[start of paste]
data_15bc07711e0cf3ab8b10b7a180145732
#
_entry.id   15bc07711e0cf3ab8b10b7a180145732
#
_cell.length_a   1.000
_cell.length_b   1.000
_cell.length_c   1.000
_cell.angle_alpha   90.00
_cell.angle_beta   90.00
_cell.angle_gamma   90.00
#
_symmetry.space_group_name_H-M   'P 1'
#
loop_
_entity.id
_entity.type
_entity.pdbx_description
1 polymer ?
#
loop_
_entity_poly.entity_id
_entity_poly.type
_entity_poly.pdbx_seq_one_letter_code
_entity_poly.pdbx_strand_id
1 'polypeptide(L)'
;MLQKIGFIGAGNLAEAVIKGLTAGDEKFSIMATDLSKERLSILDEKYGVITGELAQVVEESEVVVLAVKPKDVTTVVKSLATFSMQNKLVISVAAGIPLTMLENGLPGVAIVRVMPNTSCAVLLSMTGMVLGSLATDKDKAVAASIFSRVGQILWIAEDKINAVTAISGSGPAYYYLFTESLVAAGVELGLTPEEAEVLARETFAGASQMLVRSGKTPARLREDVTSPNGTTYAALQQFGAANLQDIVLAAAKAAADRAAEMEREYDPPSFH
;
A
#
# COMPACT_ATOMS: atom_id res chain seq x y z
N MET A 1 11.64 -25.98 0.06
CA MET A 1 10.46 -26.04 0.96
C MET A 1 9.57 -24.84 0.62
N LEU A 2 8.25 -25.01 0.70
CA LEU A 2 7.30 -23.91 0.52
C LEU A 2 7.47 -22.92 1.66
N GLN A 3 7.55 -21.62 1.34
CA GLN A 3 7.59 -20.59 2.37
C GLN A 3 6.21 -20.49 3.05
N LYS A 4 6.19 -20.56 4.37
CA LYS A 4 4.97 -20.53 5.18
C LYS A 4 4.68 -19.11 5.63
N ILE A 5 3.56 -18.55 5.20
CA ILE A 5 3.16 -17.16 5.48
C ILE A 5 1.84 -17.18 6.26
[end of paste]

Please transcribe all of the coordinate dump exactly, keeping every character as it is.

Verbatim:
data_15bc07711e0cf3ab8b10b7a180145732
#
_entry.id   15bc07711e0cf3ab8b10b7a180145732
#
_cell.length_a   1.000
_cell.length_b   1.000
_cell.length_c   1.000
_cell.angle_alpha   90.00
_cell.angle_beta   90.00
_cell.angle_gamma   90.00
#
_symmetry.space_group_name_H-M   'P 1'
#
loop_
_entity.id
_entity.type
_entity.pdbx_description
1 polymer ?
#
loop_
_entity_poly.entity_id
_entity_poly.type
_entity_poly.pdbx_seq_one_letter_code
_entity_poly.pdbx_strand_id
1 'polypeptide(L)'
;MLQKIGFIGAGNLAEAVIKGLTAGDEKFSIMATDLSKERLSILDEKYGVITGELAQVVEESEVVVLAVKPKDVTTVVKSLATFSMQNKLVISVAAGIPLTMLENGLPGVAIVRVMPNTSCAVLLSMTGMVLGSLATDKDKAVAASIFSRVGQILWIAEDKINAVTAISGSGPAYYYLFTESLVAAGVELGLTPEEAEVLARETFAGASQMLVRSGKTPARLREDVTSPNGTTYAALQQFGAANLQDIVLAAAKAAADRAAEMEREYDPPSFH
;
A
#
# COMPACT_ATOMS: atom_id res chain seq x y z
N MET A 1 11.64 -25.98 0.06
CA MET A 1 10.46 -26.04 0.96
C MET A 1 9.57 -24.84 0.62
N LEU A 2 8.25 -25.01 0.70
CA LEU A 2 7.30 -23.91 0.52
C LEU A 2 7.47 -22.92 1.66
N GLN A 3 7.55 -21.62 1.34
CA GLN A 3 7.59 -20.59 2.37
C GLN A 3 6.21 -20.49 3.05
N LYS A 4 6.19 -20.56 4.37
CA LYS A 4 4.97 -20.53 5.18
C LYS A 4 4.68 -19.11 5.63
N ILE A 5 3.56 -18.55 5.20
CA ILE A 5 3.16 -17.16 5.48
C ILE A 5 1.84 -17.18 6.26